‘Income might be up, but farmers continue to face tough times ahead’

Farm income might be up but farmers continue to face tough times, industry leaders warn as the latest figures show an 83% increase in total agricultural income in Northern Ireland.

Ulster Farmers’ Union president Barclay Bell said it should be remembered that the high percentage increases were an improvement from a very low base.

He said: “The Ulster Farmers’ Union welcomes the increase in farm incomes generally, but farmers continue to face tough times across many enterprises.

“This increase was due to a combination of increased output and a more favourable sterling and euro exchange rate. This increased CAP payments by 5% underlining the continued importance of this direct financial support.

“This made up over 60% of farm incomes. It must also be remembered that input costs were up by 8% and are continuing to rise.”

‘Challenges ahead’

He said: “While we welcome the much-needed improvement, there is still considerable uncertainty around markets and support arrangements after Brexit.

“It is essential we get clarity on these at the earliest opportunity – particularly in relation to a possible transitional period with the EU.

“It is crucial that we use this welcome upturn in fortunes to plan now for the challenges and opportunities that lie ahead.”

‘A major relief’

Ulster Unionist leader Robin Swann said that, while the increase was welcome, it was likely farming incomes would remain volatile for a long time.

He said: “These figures are very welcome and they will come as major relief for an industry that was until recently still reeling from a series of major year-on-year reductions in incomes.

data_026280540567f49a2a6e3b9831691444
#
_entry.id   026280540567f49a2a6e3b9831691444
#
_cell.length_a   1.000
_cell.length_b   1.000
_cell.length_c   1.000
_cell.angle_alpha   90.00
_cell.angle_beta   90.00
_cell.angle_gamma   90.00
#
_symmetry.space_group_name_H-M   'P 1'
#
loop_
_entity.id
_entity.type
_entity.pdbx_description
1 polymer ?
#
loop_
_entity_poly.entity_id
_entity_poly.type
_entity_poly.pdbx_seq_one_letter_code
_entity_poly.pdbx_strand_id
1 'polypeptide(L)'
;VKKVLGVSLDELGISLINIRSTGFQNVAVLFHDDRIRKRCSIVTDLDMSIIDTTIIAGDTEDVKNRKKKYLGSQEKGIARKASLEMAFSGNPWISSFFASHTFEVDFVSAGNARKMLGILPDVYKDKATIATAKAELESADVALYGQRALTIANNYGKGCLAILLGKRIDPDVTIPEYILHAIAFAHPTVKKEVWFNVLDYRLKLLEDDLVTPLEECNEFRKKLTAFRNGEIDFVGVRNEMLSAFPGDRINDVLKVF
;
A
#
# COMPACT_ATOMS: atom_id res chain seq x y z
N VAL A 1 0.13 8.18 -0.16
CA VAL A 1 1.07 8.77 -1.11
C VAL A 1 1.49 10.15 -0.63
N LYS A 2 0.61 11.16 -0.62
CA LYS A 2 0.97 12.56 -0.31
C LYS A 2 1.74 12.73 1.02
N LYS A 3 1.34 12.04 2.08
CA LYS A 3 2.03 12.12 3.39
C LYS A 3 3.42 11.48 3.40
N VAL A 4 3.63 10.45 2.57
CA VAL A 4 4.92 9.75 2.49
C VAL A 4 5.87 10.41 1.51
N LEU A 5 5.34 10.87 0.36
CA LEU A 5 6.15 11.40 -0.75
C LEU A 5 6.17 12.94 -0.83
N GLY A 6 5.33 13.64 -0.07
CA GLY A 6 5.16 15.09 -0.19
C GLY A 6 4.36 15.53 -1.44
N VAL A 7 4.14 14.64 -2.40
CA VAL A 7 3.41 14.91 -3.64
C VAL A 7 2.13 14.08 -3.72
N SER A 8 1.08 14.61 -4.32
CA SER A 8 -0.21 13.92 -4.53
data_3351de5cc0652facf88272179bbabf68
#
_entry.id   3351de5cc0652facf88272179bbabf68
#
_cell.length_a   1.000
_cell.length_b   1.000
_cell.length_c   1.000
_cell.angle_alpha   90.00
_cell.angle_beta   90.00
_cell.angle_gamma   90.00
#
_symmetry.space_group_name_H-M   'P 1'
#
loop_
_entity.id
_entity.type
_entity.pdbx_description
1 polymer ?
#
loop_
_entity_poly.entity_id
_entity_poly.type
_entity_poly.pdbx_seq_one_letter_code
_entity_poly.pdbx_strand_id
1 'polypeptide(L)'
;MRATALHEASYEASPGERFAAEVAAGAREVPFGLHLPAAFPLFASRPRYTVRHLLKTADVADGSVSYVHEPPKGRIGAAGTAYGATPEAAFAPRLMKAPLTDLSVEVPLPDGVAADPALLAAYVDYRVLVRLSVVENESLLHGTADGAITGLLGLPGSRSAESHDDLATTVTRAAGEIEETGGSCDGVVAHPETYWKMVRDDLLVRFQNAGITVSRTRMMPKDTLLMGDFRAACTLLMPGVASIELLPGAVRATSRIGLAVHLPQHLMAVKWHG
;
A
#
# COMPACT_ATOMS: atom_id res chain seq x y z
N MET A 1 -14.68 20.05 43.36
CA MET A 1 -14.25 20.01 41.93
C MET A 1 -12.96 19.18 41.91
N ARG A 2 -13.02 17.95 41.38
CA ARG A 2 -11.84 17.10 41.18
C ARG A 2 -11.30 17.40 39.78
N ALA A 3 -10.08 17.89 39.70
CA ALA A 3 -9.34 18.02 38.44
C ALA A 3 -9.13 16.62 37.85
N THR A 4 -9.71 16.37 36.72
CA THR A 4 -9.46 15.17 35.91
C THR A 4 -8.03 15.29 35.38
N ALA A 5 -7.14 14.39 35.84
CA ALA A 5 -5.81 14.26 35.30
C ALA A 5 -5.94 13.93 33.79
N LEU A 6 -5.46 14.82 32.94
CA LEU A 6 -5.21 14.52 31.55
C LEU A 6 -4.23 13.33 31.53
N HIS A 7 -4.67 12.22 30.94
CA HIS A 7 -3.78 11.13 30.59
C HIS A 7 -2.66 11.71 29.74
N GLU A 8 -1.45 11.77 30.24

Whilst an increase of over 80% does sound impressive, we need to remember that 2016 was an incredibly low base to start from.

“I would caution that, even with 2017’s strong performance, incomes from farming will likely remain volatile for some time.

“The industry is still facing a number of acute challenges. The larger retailers and processors still hold a monopoly and can determine a profit or loss on a whim.

“Last year’s weather was atrocious with millions of pounds worth of crops destroyed and farmers forced into housing livestock far earlier than usual. There remains an imminent threat of a fodder shortage later in the spring.

‘The most to lose from Brexit’

“Finally, agriculture potentially has the most to lose from a bungled Brexit deal and inadequate new trade arrangements. A report from the House of Lords last July said: ‘The greatest threat to farm animal welfare standards post-Brexit would come from UK farmers competing against cheap, imported food from countries that produce to lower standards than the UK.’

“Despite that warning we are now little more than a year away from the UK leaving the European Union and major ambiguity remains – especially on the key point of future trade arrangements.

This is a crucially important time for the future of UK agriculture. Decisions taken now and over the next 12-15 months will have a direct impact on the future of entire generations of farming families.

“So whilst last year’s increase in income was welcome, I fear that the industry will still have to wait some time for longer-term stability.”